A couple of bad relationships [can] discourage you, but for the most part but I never thought that I had made a mistake. A lot of transgender women feel insecure about how they are feeling about themselves, that they put up with a lot of bullshit, but those are things that every girl has to deal with. I remember the night I finally decided to go through my transition. I was alone in my little tiny New York studio apartment. I looked in the mirror and it sounds weird, but I saw this violet aura around me, and it was like a light bulb went off, and thats when I knew I wanted to grow old as a woman, not a man. The next day I called Paris and said, Girl, give me a shot! [Laughs.]
How long ago did you meet your boyfriend, Marco?
I met Marco 10 years ago and we had a connection but he wasnt ready to get in a relationship -- he was still hitting up the Roxy until 7 in the morning and DJing the circuit parties. And I wasnt into that -- I was in bed by 3.
What was his sexual orientation before you met?
Marco is straight but he worked at Splash as a bartender and his close friends were all the Chelsea muscle boys. A couple years later we met back up and still had that connection and realized that we were meant for each other.
Jumping forward, Marco now has a daughter, though she lives with her mother. What is it like being a stepmother?
Its interesting because stepmothers always get the raw end of the deal. Theyre not as respected as the [birth] parents. But we have a great relationship.
At what point did you realize you were living the trans dream and how lucky you are?
Whats funny is that I never really say that and I should. I have always been very driven and wanted to move forward, and [I'm always] moving on to different projects and wondering what the next step of my life is going to be. I am so used to fighting an uphill battle with my life that its rare that I actually get to sit back, relax, and realize that I really am very lucky.
Chaz Bono recently came out as being transgender and while other transgender actors and actresses were jumping on the press wagon to talk about being transgender in the industry, you didnt. You were even approached by Larry King. What held you back from talking about it?
I did the press wagon the day it broke, and it comes to a point when youre beating a dead horse. I felt like I had already proven myself as a human being and so I didnt want to talk about it. I dont really have a sad story, which is hard for a lot of people to understand. Of course there were a couple of years in high school which were difficult but other then that I had it pretty easy. First and foremost I want to be a successful actress, entertainer, and performer. Just me being on TV shows like Dirty Sexy Money moves the community forward. I dont feel like I have to talk about it.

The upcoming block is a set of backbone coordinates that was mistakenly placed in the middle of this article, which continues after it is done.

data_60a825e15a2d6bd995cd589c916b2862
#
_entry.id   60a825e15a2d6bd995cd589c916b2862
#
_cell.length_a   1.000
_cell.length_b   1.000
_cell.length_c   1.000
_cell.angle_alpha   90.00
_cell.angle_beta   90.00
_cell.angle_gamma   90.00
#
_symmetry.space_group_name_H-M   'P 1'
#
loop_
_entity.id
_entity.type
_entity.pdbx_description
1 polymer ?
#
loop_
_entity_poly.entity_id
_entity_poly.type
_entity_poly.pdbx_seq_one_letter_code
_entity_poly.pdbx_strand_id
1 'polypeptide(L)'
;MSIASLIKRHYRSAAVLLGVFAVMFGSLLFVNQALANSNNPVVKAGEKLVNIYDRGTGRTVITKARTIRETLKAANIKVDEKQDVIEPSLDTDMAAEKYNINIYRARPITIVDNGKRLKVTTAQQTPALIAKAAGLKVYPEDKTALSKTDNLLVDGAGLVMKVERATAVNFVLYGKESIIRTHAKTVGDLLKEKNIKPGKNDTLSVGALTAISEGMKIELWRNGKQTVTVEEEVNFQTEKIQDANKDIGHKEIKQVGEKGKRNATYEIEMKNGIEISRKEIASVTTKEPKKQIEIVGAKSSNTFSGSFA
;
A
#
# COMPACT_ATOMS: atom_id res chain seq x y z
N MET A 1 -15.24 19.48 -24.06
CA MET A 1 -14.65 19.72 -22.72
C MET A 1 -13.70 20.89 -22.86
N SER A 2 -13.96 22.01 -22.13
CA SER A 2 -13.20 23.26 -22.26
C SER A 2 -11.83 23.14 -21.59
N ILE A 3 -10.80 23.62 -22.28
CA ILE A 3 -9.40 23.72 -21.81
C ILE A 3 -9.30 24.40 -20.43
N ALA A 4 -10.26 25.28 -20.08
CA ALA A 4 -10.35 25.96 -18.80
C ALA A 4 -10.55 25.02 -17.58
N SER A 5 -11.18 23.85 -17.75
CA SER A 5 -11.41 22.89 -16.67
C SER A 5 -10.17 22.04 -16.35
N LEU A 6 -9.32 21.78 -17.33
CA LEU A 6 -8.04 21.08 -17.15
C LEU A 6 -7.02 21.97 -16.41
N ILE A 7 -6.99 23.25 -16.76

One of your upcoming projects is the next season of Nip/Tuck. How did that differ from Dirty Sexy Money?
It was weird because for two years I was going to a certain set and working with the same people. It was the first time I went to a new set and it was really a nerve-racking experience. I had to put my nerves aside and realize that I was there for a reason and I just did my work. It was such an amazing experience and everyone was amazing with me.
Do you play a transgender woman on Nip/Tuck?
I do, but there is an interesting twist. But you have to wait until January to see the episode! Marco and I are also filming a pilot called Yes We Can. Its about his life as a DJ in the scene and mine as a performer and actress trying to make it in Hollywood. Its really funny! Marco and I shot the first two days together and within the first 10 minutes he said a line that was really funny to me and I started cracking up. But after that it was just completely natural for us.
What is it like performing at the Abbey?
It is kind of interesting because I have always told Marco that this would be the most amazing place to do a show. One day I was having dinner with [party promoter] Jeffrey Sanker and I was approached to do a show. Its amazing because it is so open and well-known and it is just such a gorgeous spot. In New York it was a lot easier to go out in the street and perform outside, which is one of my favorite things to do in my show. It doesnt stop me from doing that here. But at the Abbey people cant really see it live, they have to watch it on the screen when I perform outside of the building. In New York there was a lot of fun energy in the crowd, here it is a little bit more laid back.
To see Candis Cayne learning the rumba with Dancing With The Stars's Bruno Tonioli, head here.
For more info on Cayne, head to her MySpace page.
For more info on Joshua Miller, head to his website.